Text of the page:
(Luca's note: This post is written by Kevin Morehouse, a LucaLampariello.com team member).

Do you remember what it was like when you first realized that you could learn multiple foreign languages, instead of just one or two?

For me, it was electrifying.

I had always loved languages, and for once, the possibilities seemed endless.

For a long time, I had assumed that the only way to learn languages was to study them for years in an academic setting. It was that very thought that led me to choose Italian Studies as my undergraduate major.

A couple of years into my degree, however, I accidentally stumbled upon a number of YouTubers who turned my world upside-down.

These YouTubers—Luca Lampariello among them—didn't just know two or three languages, as I had assumed was the limit. They knew five, ten, even fifteen or more, and spoke many of them to impressive levels.  

Suddenly, the impossible was possible. Now that I knew that I could learn as many languages as I wanted, the rest would come easily.

Or so I thought.

Today, let me share my story of how dabbling in too many languages hurt my progress as a language learner, along with tips to help you avoid the same.

How Not to Learn Multiple Languages: A Case Study

I began with a list:

First, I wanted to learn Mandarin Chinese on my own.

Then Brazilian Portuguese, Spanish, French, and German.

Then Esperanto, and Japanese. And then Welsh, Irish, Swedish, Hebrew, and even Basque too!

Next came the actual work—the learning.

From the examples I had seen online, I figured it would only take around 90 days to learn a language well, and maybe up to a year if I really needed it.

So I got started.

For Mandarin, I began with Rosetta Stone. I did well, and enjoyed it, but soon felt the material surpass my skills.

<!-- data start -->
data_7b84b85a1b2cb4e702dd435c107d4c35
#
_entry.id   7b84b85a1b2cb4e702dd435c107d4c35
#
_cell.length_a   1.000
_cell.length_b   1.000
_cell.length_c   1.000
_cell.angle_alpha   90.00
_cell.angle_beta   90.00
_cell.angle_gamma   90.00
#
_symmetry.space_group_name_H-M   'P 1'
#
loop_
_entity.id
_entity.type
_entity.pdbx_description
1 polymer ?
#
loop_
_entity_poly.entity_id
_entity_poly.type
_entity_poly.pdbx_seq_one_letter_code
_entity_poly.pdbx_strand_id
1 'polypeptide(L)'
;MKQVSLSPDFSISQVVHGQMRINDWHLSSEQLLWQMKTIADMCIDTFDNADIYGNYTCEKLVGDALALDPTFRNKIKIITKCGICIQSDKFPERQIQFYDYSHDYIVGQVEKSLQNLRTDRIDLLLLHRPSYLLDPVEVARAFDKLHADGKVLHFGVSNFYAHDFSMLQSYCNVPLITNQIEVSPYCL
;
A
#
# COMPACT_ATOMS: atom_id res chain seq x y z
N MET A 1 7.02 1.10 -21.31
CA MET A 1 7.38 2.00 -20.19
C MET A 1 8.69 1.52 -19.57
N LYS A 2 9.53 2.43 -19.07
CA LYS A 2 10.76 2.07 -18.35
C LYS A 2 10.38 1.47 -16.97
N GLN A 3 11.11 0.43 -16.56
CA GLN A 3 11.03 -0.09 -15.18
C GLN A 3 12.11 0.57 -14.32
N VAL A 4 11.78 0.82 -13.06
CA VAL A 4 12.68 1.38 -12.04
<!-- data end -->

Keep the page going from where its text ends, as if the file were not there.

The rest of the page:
Thinking Mandarin was perhaps too hard, I switched to Brazilian Portuguese, my next language.

Again, I studied for several months, this time with a variety of resources. Though I didn't find Portuguese too hard, I soon grew bored with it, and dropped it in favor of Spanish, because it was "more practical".

Months later, Spanish was replaced with a combination of Spanish and Mandarin (again). Then both of those were replaced with Esperanto, which was then replaced by German.

And then, one day I stopped. I was exhausted. At that moment, I realized the truth:

I had become a foreign language dabbler.

Why Dabbling Can Hurt Your Language Learning Progress

In the community, dabbling is the practice of continually picking up and dropping languages before you learn any of them well.

Dabbling works just fine for some people. If, for example, you just want to know enough of a few languages to get by in your day-to-day life, then it can even be a good thing.

However, if you're like me, and really want to be a functional speaker and user of a language and reap the amazing benefits of language learning, then dabbling is usually bad.

This is usually because it is a waste of three major resources: your time, your energy, and your money.


Dabbling wastes time because it forces you to learn languages quickly and poorly. Languages abandoned before the mid-intermediate level are usually forgotten in a matter of months.


Dabbling wastes energy because it forces you to keep re-learning what you’ve already learned before. If you don't forget a language outright, you will have to keep reviewing old material just to maintain your skills at the same level.


Dabbling wastes money because language learning is rarely free. If you forget a language that you bought resources, apps, or tutoring time for, all of that expense goes to waste.

The Benefits of Focusing on One Language at a Time

By trying to study a half-dozen languages within just a few years time, I had wasted lots of time, plenty of energy, and more money than I’d like to admit.

If you're reading this article, then I have a feeling you've wasted the very same things, all in hopes of a multilingual dream that didn't quite pan out.

Fortunately, I've had enough time to reflect on my dabbling days, and I've come to an important realization: if you really want to master multiple languages, it's best to go slow, and focus on one language at a time.